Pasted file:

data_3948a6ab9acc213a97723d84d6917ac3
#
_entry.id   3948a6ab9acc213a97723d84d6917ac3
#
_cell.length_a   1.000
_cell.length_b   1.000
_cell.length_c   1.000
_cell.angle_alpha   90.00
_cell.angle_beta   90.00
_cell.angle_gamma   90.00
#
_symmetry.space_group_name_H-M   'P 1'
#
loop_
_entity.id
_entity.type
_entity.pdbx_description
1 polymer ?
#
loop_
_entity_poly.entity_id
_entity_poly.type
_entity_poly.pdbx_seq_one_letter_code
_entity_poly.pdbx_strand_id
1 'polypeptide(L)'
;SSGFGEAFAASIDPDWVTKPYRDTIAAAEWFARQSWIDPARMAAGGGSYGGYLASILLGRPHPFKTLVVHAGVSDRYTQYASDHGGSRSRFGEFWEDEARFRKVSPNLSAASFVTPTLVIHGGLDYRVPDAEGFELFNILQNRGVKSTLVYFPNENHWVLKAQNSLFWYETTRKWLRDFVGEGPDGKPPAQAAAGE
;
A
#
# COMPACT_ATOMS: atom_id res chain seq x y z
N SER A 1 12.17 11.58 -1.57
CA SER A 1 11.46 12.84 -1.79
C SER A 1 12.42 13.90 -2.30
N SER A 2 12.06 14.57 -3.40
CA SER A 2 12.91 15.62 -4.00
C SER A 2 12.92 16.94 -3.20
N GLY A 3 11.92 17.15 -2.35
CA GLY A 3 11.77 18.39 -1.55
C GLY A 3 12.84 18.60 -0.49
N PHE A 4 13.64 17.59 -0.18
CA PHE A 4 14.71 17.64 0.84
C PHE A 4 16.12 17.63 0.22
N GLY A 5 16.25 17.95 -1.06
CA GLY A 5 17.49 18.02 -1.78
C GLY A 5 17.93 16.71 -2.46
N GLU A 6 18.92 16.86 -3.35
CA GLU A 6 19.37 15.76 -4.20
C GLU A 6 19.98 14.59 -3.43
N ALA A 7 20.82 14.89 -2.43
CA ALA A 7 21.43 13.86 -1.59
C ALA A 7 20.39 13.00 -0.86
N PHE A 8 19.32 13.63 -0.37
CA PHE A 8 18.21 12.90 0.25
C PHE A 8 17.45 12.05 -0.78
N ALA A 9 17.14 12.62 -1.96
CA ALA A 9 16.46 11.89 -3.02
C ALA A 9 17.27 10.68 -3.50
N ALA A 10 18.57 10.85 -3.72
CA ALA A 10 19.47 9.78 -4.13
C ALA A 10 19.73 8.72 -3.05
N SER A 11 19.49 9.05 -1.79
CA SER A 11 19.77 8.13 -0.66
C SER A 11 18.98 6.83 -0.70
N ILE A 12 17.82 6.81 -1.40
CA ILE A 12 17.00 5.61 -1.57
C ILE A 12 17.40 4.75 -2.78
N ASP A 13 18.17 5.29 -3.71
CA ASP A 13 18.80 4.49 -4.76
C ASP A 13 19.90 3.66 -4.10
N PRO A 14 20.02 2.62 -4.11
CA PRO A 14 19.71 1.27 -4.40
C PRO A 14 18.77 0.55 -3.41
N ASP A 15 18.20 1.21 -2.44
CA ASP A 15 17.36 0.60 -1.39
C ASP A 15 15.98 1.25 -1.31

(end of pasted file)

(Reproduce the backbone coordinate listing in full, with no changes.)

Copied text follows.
data_3948a6ab9acc213a97723d84d6917ac3
#
_entry.id   3948a6ab9acc213a97723d84d6917ac3
#
_cell.length_a   1.000
_cell.length_b   1.000
_cell.length_c   1.000
_cell.angle_alpha   90.00
_cell.angle_beta   90.00
_cell.angle_gamma   90.00
#
_symmetry.space_group_name_H-M   'P 1'
#
loop_
_entity.id
_entity.type
_entity.pdbx_description
1 polymer ?
#
loop_
_entity_poly.entity_id
_entity_poly.type
_entity_poly.pdbx_seq_one_letter_code
_entity_poly.pdbx_strand_id
1 'polypeptide(L)'
;SSGFGEAFAASIDPDWVTKPYRDTIAAAEWFARQSWIDPARMAAGGGSYGGYLASILLGRPHPFKTLVVHAGVSDRYTQYASDHGGSRSRFGEFWEDEARFRKVSPNLSAASFVTPTLVIHGGLDYRVPDAEGFELFNILQNRGVKSTLVYFPNENHWVLKAQNSLFWYETTRKWLRDFVGEGPDGKPPAQAAAGE
;
A
#
# COMPACT_ATOMS: atom_id res chain seq x y z
N SER A 1 12.17 11.58 -1.57
CA SER A 1 11.46 12.84 -1.79
C SER A 1 12.42 13.90 -2.30
N SER A 2 12.06 14.57 -3.40
CA SER A 2 12.91 15.62 -4.00
C SER A 2 12.92 16.94 -3.20
N GLY A 3 11.92 17.15 -2.35
CA GLY A 3 11.77 18.39 -1.55
C GLY A 3 12.84 18.60 -0.49
N PHE A 4 13.64 17.59 -0.18
CA PHE A 4 14.71 17.64 0.84
C PHE A 4 16.12 17.63 0.22
N GLY A 5 16.25 17.95 -1.06
CA GLY A 5 17.49 18.02 -1.78
C GLY A 5 17.93 16.71 -2.46
N GLU A 6 18.92 16.86 -3.35
CA GLU A 6 19.37 15.76 -4.20
C GLU A 6 19.98 14.59 -3.43
N ALA A 7 20.82 14.89 -2.43
CA ALA A 7 21.43 13.86 -1.59
C ALA A 7 20.39 13.00 -0.86
N PHE A 8 19.32 13.63 -0.37
CA PHE A 8 18.21 12.90 0.25
C PHE A 8 17.45 12.05 -0.78
N ALA A 9 17.14 12.62 -1.96
CA ALA A 9 16.46 11.89 -3.02
C ALA A 9 17.27 10.68 -3.50
N ALA A 10 18.57 10.85 -3.72
CA ALA A 10 19.47 9.78 -4.13
C ALA A 10 19.73 8.72 -3.05
N SER A 11 19.49 9.05 -1.79
CA SER A 11 19.77 8.13 -0.66
C SER A 11 18.98 6.83 -0.70
N ILE A 12 17.82 6.81 -1.40
CA ILE A 12 17.00 5.61 -1.57
C ILE A 12 17.40 4.75 -2.78
N ASP A 13 18.17 5.29 -3.71
CA ASP A 13 18.80 4.49 -4.76
C ASP A 13 19.90 3.66 -4.10
N PRO A 14 20.02 2.62 -4.11
CA PRO A 14 19.71 1.27 -4.40
C PRO A 14 18.77 0.55 -3.41
N ASP A 15 18.20 1.21 -2.44
CA ASP A 15 17.36 0.60 -1.39
C ASP A 15 15.98 1.25 -1.31